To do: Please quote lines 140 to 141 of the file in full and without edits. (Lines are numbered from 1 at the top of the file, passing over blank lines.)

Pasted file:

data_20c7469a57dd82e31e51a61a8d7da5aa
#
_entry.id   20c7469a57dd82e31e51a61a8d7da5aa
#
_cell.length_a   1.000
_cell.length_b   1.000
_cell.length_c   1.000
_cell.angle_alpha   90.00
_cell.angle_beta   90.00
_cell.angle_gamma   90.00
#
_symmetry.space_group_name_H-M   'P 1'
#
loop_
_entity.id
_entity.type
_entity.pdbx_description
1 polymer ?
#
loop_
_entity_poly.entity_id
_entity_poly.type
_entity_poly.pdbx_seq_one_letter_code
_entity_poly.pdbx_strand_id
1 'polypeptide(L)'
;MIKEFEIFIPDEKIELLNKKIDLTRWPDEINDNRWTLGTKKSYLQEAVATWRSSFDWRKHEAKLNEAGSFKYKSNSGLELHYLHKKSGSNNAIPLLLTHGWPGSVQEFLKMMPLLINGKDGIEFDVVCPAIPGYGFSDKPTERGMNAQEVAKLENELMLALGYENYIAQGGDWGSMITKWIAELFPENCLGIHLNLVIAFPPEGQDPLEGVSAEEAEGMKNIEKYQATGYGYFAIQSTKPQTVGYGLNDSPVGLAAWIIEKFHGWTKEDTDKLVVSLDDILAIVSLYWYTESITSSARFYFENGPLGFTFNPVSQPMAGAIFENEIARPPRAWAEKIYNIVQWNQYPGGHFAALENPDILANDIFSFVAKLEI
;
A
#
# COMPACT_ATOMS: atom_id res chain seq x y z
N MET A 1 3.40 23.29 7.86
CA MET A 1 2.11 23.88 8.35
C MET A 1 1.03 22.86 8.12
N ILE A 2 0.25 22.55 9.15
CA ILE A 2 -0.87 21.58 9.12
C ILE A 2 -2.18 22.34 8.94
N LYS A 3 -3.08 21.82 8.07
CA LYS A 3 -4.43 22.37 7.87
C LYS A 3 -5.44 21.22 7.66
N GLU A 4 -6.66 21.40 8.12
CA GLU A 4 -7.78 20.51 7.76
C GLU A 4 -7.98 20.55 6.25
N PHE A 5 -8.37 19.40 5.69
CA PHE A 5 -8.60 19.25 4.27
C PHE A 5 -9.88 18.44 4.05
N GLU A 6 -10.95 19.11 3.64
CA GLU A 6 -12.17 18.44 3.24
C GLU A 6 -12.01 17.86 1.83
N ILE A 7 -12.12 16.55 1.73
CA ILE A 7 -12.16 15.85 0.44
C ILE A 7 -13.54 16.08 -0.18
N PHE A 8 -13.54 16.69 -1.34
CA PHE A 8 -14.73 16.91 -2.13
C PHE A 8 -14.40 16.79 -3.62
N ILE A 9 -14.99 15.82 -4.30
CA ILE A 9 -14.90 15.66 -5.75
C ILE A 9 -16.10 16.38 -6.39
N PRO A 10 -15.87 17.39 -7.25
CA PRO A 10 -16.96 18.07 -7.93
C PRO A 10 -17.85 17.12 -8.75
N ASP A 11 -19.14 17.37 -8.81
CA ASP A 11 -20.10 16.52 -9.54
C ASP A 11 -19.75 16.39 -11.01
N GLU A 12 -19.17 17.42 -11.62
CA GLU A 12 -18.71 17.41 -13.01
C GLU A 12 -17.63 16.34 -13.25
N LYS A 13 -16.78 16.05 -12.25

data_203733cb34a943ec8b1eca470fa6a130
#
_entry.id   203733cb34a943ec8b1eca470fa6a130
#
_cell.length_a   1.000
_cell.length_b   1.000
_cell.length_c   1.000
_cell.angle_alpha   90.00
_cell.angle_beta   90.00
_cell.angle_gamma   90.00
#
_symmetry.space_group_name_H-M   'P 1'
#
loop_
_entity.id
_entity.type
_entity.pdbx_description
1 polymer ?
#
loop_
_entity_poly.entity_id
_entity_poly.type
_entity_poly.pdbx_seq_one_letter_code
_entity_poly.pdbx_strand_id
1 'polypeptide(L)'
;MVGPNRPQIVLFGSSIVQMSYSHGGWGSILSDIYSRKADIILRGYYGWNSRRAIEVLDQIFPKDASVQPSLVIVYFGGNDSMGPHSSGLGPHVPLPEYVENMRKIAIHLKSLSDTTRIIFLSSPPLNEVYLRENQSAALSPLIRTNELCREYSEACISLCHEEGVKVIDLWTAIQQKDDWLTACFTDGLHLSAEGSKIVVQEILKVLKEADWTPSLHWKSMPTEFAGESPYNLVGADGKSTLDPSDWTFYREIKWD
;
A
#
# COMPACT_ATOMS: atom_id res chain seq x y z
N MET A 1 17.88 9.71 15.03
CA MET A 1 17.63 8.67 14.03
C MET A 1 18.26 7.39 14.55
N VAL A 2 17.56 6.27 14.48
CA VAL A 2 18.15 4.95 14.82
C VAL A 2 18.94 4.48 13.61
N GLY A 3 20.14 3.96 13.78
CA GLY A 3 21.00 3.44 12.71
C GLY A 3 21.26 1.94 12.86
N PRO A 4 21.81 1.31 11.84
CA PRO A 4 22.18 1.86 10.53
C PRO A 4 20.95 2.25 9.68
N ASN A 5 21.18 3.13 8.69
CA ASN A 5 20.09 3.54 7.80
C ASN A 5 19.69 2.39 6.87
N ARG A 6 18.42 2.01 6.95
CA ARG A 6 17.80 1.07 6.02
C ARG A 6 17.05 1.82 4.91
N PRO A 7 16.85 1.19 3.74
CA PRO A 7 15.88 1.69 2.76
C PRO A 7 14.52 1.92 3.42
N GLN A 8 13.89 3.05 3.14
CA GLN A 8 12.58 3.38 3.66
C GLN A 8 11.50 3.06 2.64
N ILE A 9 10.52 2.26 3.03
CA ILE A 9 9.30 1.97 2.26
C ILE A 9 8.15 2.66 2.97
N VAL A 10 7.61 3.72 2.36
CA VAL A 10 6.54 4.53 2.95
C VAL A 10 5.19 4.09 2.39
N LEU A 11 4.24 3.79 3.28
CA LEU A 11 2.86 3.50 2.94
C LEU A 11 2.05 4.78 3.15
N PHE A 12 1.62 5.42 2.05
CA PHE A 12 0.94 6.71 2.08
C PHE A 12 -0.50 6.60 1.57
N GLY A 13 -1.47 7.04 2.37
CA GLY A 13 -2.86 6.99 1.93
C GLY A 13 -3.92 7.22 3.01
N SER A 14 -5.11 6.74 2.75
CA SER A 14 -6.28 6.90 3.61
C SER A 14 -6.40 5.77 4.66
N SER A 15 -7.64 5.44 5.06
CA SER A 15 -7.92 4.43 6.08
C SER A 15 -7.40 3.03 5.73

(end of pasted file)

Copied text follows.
N SER A 15 -7.64 5.44 5.06
CA SER A 15 -7.92 4.43 6.08